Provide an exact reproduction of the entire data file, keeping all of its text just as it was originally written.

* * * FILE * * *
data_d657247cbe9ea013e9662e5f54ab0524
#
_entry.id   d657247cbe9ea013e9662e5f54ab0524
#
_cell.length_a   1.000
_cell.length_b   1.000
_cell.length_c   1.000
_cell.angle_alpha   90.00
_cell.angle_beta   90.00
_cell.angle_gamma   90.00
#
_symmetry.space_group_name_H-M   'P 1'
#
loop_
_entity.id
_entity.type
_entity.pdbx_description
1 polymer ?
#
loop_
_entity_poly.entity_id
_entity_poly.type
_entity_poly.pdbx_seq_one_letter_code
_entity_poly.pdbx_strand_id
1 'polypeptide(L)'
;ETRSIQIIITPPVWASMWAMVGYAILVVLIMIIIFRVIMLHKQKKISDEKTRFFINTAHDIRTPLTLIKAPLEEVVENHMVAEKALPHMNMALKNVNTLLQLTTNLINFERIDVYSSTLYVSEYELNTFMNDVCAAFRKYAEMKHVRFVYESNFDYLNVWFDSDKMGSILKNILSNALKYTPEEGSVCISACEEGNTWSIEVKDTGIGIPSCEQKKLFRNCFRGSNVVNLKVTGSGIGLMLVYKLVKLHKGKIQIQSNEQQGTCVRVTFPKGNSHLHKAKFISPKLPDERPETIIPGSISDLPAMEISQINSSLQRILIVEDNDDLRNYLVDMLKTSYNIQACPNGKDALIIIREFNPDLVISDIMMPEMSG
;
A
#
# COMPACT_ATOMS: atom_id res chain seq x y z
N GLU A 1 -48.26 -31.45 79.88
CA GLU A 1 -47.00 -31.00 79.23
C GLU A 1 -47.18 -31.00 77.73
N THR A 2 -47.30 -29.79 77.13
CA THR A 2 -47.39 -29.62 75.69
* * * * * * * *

data_d657247cbe9ea013e9662e5f54ab0524
#
_entry.id   d657247cbe9ea013e9662e5f54ab0524
#
_cell.length_a   1.000
_cell.length_b   1.000
_cell.length_c   1.000
_cell.angle_alpha   90.00
_cell.angle_beta   90.00
_cell.angle_gamma   90.00
#
_symmetry.space_group_name_H-M   'P 1'
#
loop_
_entity.id
_entity.type
_entity.pdbx_description
1 polymer ?
#
loop_
_entity_poly.entity_id
_entity_poly.type
_entity_poly.pdbx_seq_one_letter_code
_entity_poly.pdbx_strand_id
1 'polypeptide(L)'
;ETRSIQIIITPPVWASMWAMVGYAILVVLIMIIIFRVIMLHKQKKISDEKTRFFINTAHDIRTPLTLIKAPLEEVVENHMVAEKALPHMNMALKNVNTLLQLTTNLINFERIDVYSSTLYVSEYELNTFMNDVCAAFRKYAEMKHVRFVYESNFDYLNVWFDSDKMGSILKNILSNALKYTPEEGSVCISACEEGNTWSIEVKDTGIGIPSCEQKKLFRNCFRGSNVVNLKVTGSGIGLMLVYKLVKLHKGKIQIQSNEQQGTCVRVTFPKGNSHLHKAKFISPKLPDERPETIIPGSISDLPAMEISQINSSLQRILIVEDNDDLRNYLVDMLKTSYNIQACPNGKDALIIIREFNPDLVISDIMMPEMSG
;
A
#
# COMPACT_ATOMS: atom_id res chain seq x y z
N GLU A 1 -48.26 -31.45 79.88
CA GLU A 1 -47.00 -31.00 79.23
C GLU A 1 -47.18 -31.00 77.73
N THR A 2 -47.30 -29.79 77.13
CA THR A 2 -47.39 -29.62 75.69